Chicago Cubs: The Kris Bryant service time issue is a familiar one


When Spring Training begins, many teams have a good idea who will be part of their ballclub come Opening Day. There are always a few surprises, as rookies and veterans alike “tryout” for a spot on the roster. But the case of the Chicago Cubs Kris Bryant is a tricky one, and one not unfamiliar to the Cubs.

At this point, most fans of baseball–not just the Cubs–are aware of Bryant’s situation. If the Cubs wait just 12 days to bring him to Chicago, they will gain another year of control. With what he’s shown so far, that seems like a fair trade, and one the Cubs would be smart to take.

But Theo Epstein has made it clear that it will be a “baseball decision”, and that one of the biggest questions is Bryant’s defense. His shoulder issues, which clearly aren’t hampering his swing, could help the Cubs make their case for waiting.

But some Cubs’ fans may not remember that Mark Grace made his way up under similar circumstances. In 1988, the Cubs had veteran Leon Durham holding down the first base bag. But a young red-hot prospect named Mark Grace was on fire, pushing for the Opening Day job. But in a similar fashion, the team left him down, waited till May to make the call-up, and then traded away the aging Durham.

The players union claimed the Cubs waited to save on Grace’s service time, but the team never made mention of that publicly. which is the same reason you won’t hear Theo and Co. make that declaration now. It would simply be ammunition for the union to use against the Cubs.

Fox’s Ken Rosenthal believes the union should file a grievance, regardless if they believe they would win the outcome. That’s not to say he doesn’t agree with how the team is handling it, just that the loophole needs to be addressed.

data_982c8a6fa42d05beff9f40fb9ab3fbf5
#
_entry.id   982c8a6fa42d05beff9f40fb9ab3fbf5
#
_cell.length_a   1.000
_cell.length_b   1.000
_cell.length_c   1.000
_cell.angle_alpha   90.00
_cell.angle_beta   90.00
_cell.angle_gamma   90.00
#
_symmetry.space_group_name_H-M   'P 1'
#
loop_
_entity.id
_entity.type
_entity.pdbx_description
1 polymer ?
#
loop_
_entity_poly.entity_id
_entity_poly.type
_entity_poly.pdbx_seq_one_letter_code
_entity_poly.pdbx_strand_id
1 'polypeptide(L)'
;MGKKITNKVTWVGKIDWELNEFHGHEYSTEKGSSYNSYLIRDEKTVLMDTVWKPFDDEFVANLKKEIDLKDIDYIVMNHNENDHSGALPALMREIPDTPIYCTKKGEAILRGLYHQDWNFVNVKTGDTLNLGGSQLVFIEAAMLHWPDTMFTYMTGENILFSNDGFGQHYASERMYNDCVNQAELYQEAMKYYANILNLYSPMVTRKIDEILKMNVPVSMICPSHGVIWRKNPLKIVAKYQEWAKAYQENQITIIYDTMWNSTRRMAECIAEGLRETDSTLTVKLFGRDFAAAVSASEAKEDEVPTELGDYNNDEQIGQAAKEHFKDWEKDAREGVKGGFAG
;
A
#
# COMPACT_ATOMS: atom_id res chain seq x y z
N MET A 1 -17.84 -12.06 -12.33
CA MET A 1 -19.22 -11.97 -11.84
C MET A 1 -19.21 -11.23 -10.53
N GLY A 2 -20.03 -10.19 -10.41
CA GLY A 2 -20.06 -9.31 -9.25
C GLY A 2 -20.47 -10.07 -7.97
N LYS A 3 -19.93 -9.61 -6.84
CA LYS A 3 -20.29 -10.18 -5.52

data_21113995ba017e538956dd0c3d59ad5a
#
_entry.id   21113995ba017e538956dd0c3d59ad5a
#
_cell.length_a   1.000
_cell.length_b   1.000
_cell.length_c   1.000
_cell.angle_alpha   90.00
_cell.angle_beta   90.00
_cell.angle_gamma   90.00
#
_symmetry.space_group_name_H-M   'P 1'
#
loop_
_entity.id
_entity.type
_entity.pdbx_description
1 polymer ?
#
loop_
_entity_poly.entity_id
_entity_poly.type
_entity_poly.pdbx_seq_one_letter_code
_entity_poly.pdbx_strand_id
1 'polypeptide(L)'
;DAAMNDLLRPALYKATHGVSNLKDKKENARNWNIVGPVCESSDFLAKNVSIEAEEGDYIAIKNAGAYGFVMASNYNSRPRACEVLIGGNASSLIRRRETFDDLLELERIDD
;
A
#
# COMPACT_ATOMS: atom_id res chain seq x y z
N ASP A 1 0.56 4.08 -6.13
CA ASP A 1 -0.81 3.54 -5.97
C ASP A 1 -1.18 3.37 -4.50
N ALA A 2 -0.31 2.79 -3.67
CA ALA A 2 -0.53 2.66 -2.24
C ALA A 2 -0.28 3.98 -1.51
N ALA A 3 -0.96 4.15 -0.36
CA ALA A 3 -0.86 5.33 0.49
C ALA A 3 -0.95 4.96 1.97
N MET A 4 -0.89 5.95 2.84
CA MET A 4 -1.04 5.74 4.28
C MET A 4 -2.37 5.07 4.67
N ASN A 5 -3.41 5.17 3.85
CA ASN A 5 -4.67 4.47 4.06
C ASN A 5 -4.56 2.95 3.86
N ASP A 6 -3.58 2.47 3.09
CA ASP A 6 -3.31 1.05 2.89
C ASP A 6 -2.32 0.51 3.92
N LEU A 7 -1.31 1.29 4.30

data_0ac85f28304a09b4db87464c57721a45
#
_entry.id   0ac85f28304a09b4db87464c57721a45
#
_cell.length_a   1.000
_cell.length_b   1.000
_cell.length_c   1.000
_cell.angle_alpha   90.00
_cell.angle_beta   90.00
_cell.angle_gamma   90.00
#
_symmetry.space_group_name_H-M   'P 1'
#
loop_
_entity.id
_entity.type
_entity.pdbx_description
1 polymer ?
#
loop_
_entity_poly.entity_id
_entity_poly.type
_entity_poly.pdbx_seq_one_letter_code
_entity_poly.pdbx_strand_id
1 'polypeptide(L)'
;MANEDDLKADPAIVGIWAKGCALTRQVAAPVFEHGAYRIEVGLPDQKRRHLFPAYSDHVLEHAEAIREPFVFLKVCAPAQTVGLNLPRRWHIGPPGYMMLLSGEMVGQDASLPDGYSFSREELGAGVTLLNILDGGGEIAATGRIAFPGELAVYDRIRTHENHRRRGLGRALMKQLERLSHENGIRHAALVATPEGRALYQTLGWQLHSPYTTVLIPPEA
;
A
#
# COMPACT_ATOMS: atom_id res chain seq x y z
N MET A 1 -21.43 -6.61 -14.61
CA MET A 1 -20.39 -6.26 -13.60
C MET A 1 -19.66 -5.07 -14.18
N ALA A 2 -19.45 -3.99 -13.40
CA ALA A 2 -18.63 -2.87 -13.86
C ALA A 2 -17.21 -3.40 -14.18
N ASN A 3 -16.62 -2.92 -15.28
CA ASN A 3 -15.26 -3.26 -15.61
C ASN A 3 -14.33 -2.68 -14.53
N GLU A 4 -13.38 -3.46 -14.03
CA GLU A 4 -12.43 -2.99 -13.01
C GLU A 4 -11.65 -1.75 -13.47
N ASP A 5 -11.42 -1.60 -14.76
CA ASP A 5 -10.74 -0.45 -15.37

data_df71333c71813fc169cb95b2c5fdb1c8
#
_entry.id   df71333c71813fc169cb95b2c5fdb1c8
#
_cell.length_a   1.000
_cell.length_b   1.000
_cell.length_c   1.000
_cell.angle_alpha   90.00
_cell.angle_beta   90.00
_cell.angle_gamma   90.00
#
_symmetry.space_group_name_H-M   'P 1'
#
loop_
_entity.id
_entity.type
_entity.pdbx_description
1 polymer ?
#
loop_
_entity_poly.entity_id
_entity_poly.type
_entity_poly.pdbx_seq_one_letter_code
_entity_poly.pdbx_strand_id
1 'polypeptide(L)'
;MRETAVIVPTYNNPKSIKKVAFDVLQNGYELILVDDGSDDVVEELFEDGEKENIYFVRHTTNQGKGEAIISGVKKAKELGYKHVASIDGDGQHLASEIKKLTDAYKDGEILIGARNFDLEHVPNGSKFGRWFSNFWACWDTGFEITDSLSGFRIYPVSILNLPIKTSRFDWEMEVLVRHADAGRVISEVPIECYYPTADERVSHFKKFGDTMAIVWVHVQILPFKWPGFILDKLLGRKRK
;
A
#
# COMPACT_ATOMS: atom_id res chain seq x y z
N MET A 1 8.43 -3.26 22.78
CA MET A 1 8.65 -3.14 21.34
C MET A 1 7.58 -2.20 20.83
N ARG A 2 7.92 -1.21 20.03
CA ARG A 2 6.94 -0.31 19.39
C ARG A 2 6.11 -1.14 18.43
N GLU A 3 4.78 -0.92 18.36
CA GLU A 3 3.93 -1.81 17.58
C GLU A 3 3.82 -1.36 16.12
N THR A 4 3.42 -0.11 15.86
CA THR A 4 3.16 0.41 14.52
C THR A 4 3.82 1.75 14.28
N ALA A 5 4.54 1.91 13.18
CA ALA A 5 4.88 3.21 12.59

"Make no mistake: If I were Epstein, I would handle this exactly the same way, particularly knowing that Bryant’s agent, Scott Boras, generally prefers his clients to establish their values on the open market rather than accept long-term extensions."

The thought is that by filing the grievance, the union would make it clear that this needs to stop, and put club’s on notice that things need to change when the CBA needs to be renewed in 2016.

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The Cubs, based on the CBA, are protected and would in all understanding be in the right, even if the practice seems wrong. But the fact that the front office won’t address it as a service time issue means that they are at least aware of its “ethics” being in question.

If the Cubs had a more experienced player already at third base, or were considered to be “terrible” again this year, and not wanting to put Bryant in that situation, this might not matter. But with new expectations, and little experience at third, it’s hard not to believe that he isn’t the best man for the job.

One more year for 12 days though?

I would take it too.

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